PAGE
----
Tomorrow's World | How television tried to predict the future of science
CHANNEL | BBC 1
FIRST BROADCAST | 18 July 1980
DURATION | 21 minutes 18 seconds
As 'Tomorrow's World' goes off the air for a summer break, the series concludes with a timely look back at some items from the past year. Michael Rodd simplifies solar physics and studies otters in a California zoo, while Kieran Prendiville road-tests a new timber tractor. Judith Hann demonstrates a phone-operated heart monitor and scales new heights with a DIY lift, and Prendiville returns to bash out a tune on a new synthesiser that can sample real sounds.
Minor edits have been made to this programme for copyright reasons.
Replacing the jazz-based tune that had introduced 'Tomorrow's World' since 1965, a new electronic-style theme by Richard Denton and Martin Cook was used from January 1980. Denton and Cook also provided music for 'Hong Kong Beat', 'Quiller' and 'The Great Egg Race'.
Reports on kidney dialysis, flood defences and life on Mars.
Tomorrow's fuel, tomorrow's eyes, tomorrow's robots, tomorrow's fashion.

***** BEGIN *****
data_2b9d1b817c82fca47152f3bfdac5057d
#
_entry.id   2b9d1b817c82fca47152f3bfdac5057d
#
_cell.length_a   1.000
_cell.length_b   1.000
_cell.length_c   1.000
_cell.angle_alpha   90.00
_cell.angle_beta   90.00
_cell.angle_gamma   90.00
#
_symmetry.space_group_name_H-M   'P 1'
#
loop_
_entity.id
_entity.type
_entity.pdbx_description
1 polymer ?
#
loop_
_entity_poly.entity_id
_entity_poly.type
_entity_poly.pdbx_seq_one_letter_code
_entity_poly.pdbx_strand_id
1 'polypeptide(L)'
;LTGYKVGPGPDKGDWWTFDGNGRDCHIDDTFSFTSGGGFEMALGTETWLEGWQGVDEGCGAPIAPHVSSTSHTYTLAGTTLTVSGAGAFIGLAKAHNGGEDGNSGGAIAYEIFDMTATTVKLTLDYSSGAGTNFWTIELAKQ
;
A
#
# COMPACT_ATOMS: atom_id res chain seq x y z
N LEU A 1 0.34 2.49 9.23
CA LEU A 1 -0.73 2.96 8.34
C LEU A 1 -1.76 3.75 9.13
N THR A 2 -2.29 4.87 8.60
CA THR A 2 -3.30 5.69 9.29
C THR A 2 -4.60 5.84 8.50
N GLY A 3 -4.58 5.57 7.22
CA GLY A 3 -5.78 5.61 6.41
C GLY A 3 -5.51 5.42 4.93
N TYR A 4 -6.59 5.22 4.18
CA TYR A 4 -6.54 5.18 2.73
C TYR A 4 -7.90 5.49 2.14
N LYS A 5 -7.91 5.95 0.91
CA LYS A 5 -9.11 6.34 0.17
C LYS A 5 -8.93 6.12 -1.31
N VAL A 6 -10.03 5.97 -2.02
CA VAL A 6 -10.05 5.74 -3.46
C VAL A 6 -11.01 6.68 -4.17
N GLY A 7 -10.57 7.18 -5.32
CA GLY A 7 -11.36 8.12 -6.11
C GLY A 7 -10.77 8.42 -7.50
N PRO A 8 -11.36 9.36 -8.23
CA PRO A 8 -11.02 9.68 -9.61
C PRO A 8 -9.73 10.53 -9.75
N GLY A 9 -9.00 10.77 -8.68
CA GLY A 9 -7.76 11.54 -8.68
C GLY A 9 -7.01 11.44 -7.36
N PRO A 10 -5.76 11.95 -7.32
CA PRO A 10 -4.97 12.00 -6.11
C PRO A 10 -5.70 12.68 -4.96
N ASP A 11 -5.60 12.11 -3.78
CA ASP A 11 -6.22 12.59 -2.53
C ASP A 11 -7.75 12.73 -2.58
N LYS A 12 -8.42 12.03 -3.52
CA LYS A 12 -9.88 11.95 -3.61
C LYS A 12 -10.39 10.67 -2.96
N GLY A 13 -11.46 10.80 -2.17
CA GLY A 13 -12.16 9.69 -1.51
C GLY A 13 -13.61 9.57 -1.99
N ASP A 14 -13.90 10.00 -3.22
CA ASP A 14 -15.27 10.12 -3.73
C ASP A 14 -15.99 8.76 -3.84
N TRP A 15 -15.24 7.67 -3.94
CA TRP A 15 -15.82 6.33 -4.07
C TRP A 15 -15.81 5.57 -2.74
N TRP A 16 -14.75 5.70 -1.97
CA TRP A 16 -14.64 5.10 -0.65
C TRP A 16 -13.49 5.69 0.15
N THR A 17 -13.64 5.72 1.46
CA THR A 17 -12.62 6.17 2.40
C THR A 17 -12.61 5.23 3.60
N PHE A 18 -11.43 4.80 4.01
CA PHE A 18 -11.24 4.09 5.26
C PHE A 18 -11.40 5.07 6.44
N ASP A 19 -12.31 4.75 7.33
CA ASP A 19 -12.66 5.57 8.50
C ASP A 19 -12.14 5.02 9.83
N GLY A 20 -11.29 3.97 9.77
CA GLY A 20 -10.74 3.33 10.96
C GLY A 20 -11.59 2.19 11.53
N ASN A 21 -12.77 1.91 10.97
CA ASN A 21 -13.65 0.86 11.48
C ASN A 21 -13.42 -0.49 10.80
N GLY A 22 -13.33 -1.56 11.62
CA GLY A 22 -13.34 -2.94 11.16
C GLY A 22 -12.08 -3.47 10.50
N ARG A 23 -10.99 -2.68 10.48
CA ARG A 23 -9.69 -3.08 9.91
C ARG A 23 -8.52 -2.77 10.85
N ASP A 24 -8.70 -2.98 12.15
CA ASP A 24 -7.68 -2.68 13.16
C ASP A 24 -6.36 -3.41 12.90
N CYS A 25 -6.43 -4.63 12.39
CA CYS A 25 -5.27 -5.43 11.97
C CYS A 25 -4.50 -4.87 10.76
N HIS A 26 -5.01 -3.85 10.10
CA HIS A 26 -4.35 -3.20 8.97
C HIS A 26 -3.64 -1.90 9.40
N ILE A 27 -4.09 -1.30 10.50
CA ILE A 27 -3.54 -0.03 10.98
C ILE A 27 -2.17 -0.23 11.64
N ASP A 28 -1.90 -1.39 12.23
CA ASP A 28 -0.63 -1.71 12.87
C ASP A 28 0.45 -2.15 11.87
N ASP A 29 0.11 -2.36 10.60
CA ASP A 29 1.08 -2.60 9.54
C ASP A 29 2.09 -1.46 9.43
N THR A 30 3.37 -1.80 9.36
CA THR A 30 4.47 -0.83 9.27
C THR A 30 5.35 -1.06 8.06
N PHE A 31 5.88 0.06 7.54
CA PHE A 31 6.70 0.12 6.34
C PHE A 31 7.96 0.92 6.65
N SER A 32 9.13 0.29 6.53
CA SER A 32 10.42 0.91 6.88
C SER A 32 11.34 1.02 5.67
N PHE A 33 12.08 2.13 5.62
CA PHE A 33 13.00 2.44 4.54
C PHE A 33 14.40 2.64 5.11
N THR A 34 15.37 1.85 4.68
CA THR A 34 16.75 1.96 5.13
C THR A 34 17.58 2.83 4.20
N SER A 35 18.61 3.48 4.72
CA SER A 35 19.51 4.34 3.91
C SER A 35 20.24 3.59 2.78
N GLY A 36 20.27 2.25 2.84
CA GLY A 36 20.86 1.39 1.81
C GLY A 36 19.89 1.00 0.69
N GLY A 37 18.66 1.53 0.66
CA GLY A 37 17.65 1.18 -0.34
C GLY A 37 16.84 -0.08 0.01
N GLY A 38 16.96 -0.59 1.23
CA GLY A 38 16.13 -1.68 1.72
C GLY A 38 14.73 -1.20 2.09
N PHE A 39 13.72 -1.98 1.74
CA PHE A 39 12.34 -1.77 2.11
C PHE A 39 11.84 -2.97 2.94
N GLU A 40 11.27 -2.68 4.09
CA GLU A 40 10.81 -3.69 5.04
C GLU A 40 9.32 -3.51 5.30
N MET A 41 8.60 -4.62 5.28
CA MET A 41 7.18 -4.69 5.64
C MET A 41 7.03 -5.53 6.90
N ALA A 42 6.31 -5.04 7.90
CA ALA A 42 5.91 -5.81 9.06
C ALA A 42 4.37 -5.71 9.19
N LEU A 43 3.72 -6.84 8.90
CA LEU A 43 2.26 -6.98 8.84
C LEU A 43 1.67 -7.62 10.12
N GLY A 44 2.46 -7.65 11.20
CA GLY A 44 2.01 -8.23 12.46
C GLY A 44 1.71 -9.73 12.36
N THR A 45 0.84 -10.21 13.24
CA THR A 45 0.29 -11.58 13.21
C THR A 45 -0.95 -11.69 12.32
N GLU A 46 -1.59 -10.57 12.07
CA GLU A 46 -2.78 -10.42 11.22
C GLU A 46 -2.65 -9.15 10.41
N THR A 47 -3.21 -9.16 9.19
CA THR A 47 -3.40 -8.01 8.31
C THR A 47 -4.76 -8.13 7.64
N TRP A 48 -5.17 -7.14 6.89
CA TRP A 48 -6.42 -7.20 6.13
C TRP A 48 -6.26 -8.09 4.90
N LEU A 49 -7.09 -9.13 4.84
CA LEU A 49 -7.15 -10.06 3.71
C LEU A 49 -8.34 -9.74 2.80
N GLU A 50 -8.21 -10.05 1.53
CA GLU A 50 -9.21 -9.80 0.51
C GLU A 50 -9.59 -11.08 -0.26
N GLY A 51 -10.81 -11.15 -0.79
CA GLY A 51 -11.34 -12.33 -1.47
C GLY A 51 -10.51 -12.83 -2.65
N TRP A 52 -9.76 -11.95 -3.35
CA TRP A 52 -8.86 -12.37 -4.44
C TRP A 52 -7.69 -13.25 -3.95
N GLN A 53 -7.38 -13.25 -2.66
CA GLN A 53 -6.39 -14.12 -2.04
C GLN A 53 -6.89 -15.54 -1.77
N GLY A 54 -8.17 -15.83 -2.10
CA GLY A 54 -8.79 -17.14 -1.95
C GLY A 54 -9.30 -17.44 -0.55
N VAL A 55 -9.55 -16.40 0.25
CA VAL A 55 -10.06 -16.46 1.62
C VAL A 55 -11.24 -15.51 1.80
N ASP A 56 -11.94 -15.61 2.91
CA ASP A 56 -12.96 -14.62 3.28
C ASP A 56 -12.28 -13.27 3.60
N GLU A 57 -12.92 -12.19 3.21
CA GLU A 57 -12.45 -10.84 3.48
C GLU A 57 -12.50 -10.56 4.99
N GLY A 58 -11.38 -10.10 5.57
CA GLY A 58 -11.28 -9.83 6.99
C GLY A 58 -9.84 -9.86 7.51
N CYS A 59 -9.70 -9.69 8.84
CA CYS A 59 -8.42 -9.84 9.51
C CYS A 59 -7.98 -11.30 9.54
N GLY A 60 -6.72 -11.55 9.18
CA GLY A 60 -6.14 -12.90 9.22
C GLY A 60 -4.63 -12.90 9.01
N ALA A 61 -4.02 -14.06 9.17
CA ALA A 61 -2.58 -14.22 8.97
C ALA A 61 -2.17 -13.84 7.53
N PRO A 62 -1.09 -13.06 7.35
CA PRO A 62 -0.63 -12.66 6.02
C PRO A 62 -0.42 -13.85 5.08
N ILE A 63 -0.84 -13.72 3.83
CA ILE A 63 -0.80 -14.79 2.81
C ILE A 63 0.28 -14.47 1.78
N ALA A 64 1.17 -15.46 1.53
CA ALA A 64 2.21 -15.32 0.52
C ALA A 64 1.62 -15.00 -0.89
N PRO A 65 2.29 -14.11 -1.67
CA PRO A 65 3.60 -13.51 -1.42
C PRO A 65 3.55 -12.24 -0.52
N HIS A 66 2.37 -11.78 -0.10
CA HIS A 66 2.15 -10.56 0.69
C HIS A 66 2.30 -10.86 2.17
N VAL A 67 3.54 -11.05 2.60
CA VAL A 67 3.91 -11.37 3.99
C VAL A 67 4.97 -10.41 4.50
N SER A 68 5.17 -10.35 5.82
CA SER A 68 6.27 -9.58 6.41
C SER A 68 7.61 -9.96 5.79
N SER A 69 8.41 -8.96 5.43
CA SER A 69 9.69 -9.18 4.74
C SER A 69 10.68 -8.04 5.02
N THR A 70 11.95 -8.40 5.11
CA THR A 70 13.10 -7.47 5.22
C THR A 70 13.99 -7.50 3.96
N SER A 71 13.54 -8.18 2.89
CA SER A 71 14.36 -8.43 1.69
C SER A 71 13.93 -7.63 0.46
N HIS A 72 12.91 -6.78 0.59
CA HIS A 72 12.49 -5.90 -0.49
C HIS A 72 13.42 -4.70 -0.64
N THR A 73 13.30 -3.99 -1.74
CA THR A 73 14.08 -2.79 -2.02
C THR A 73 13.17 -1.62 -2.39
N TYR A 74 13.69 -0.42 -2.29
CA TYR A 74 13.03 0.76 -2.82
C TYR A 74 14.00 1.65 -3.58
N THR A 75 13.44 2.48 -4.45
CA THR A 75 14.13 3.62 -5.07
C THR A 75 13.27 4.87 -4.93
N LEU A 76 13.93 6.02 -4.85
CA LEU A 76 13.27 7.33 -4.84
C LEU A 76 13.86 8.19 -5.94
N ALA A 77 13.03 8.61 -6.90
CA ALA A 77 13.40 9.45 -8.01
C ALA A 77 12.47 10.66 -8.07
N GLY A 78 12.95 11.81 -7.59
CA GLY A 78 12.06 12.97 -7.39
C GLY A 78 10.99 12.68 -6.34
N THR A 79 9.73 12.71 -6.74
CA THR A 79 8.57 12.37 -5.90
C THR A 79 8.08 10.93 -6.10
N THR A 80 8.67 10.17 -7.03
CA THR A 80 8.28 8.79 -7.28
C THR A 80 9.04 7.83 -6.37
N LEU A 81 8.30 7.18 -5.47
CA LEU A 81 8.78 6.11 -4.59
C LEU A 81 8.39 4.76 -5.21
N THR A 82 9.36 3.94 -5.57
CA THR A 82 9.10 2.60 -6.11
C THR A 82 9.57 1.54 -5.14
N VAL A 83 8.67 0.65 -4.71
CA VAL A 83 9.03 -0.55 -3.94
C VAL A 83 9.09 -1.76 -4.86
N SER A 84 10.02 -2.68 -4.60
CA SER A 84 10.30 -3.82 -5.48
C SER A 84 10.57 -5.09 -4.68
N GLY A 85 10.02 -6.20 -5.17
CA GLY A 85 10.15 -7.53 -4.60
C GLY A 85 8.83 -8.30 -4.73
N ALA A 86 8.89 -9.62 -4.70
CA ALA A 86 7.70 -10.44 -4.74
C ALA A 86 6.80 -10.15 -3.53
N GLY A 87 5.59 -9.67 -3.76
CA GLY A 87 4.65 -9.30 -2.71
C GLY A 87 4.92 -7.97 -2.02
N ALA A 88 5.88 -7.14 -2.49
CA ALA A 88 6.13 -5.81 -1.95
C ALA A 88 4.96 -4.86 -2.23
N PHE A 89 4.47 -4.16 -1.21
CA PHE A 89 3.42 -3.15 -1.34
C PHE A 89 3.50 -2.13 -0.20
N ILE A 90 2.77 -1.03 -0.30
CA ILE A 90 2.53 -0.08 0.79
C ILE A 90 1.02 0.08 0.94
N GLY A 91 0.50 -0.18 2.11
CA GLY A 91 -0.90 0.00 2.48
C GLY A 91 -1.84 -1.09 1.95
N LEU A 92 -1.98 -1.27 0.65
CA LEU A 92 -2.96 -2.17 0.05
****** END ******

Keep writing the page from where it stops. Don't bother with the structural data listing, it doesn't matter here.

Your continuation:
The computer 'light-pen' is put through its paces.
Introducing the home computer terminal.
A debate with Christiaan Barnard, the pioneering heart transplant surgeon.
Showcasing the artificial garden of tomorrow.
Meet Nellie, a computer set to revolutionise the classroom.
A man who speaks Morse code, plus moon rocks and thermal curtains.
James Burke experiences the automated office of the future.
It's the sound of the future - the Moog synthesiser.
Computerised banking ushers in a cashless economy.
James Burke tests executive toys to while away the hours.
Judith Hann visits cowboy school to face an electronic bronco.
Michael Rodd makes a call with an experimental cordless mobile phone.
Looking back at some of the stories of the last decade.
A compilation of items from 1980.
Kieran Prendiville takes on a snooker-playing robot.
A fish that comes with its own chips.
Touch-screen computers, angioplasty, water for marathon runners and very spoilt cows.
A seasonal special brings 1982 to a close.
A cure for jet-lag, book restoration, holograms and a useful boat-trailer.
'Tomorrow's World' comes of age and goes back to the future.
Clever Trevor's clockwork radio that could change lives.
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